The Disease Burden of Dietary Exposure to Inorganic Arsenic in Denmark, 2018

  • Lea S. JakobsenEmail author
  • Freja A. Fabricius
  • Janna Nissen
  • Tue Christensen
  • Rikke Andersen
  • Morten Poulsen
  • Sara M. Pires
Original Paper


Arsenic is a naturally occurring metalloid in soil, air, water and food in organic and inorganic forms. Several epidemiological studies have shown that inorganic arsenic (i-As) is carcinogenic to humans. Previous studies have raised concern about dietary i-As exposure from various sources, including brown rice. We estimated the burden of disease in terms of disability-adjusted life years (DALY) of lung, bladder and skin cancer caused by dietary exposure to i-As in Denmark. Moreover, we investigated the impact of different rice-consumption scenarios of white and brown rice. We combined exposure assessment with dose response relationships of i-As exposure and lifetime risk of each cancer type to estimate the annual incidence due to i-As exposure. Associated DALY was calculated based on national health statistics. We estimated 0.57 extra cancer cases and 4.5 DALY [95% UI 4.2–4.8] in the Danish population in 2018. Even though rice was found not to be the main contributor of i-As, substitution of white and parboiled rice by brown rice resulted in a 32.7% increase in DALY compared to the current consumption of rice. The estimated number of cancer cases due to dietary i-As equals 0.006% of the annual incidence of the three cancer types in Denmark. Our estimates exclude exposure to i-As from drinking water and other beverages, which should be accounted for in future estimates. Our study highlights the need for deriving national-specific estimates of food borne disease burden to allow for comparison and prioritization.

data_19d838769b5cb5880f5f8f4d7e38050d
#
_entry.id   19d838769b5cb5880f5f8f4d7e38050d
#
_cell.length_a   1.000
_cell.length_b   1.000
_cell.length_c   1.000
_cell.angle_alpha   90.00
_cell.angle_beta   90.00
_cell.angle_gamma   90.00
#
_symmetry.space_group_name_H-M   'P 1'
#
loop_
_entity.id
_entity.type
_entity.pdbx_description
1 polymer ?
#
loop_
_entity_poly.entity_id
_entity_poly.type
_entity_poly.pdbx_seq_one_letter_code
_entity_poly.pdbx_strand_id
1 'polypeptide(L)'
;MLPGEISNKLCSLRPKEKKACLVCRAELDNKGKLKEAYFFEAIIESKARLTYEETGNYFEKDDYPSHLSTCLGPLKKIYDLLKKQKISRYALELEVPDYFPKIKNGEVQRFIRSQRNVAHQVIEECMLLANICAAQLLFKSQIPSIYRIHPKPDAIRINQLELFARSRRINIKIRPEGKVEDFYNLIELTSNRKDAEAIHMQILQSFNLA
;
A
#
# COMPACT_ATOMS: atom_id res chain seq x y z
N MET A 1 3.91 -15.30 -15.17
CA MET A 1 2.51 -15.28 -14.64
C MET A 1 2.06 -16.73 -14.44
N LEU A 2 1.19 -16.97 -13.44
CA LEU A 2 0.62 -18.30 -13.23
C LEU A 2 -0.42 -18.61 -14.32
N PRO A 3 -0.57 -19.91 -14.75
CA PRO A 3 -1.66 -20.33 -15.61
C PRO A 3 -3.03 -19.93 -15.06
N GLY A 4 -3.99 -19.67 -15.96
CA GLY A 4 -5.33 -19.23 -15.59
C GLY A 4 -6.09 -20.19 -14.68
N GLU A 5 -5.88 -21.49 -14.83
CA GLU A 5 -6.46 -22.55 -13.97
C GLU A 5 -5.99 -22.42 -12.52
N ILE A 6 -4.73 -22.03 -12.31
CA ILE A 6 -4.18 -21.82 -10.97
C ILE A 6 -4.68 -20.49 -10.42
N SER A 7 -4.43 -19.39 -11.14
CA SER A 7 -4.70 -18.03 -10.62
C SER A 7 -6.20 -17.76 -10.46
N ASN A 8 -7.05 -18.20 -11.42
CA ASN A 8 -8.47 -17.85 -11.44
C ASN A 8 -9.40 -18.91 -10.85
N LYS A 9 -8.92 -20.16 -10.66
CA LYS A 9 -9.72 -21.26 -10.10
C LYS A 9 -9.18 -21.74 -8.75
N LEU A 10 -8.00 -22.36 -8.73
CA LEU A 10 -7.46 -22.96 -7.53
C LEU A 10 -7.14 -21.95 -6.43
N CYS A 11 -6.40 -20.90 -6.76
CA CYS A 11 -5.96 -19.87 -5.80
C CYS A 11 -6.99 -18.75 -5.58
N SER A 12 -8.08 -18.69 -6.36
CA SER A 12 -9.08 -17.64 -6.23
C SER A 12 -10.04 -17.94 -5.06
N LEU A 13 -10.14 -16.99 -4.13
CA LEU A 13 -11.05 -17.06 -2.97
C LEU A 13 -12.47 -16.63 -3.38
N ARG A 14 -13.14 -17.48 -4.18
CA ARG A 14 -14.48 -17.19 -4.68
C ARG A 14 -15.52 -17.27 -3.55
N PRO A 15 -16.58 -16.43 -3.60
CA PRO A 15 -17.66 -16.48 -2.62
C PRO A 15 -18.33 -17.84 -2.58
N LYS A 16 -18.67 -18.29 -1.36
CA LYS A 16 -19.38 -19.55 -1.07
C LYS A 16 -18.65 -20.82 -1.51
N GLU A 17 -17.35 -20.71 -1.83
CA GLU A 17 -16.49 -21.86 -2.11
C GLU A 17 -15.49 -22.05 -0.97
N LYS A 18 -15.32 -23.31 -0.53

Inorganic arsenic Dietary exposure Cancer Disease burden DALY 


Compliance with Ethical Standards

Conflict of interest

The authors declare that they have no conflict of interest.

Supplementary material

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Copyright information

© Springer Nature B.V. 2019

Authors and Affiliations

  1. 1.Division for Diet, Diease Prevention and ToxicologyTechnical University of DenmarkKgs. LyngbyDenmark
  2. 2.Division of Risk Assessment and NutritionKgs. LyngbyDenmark

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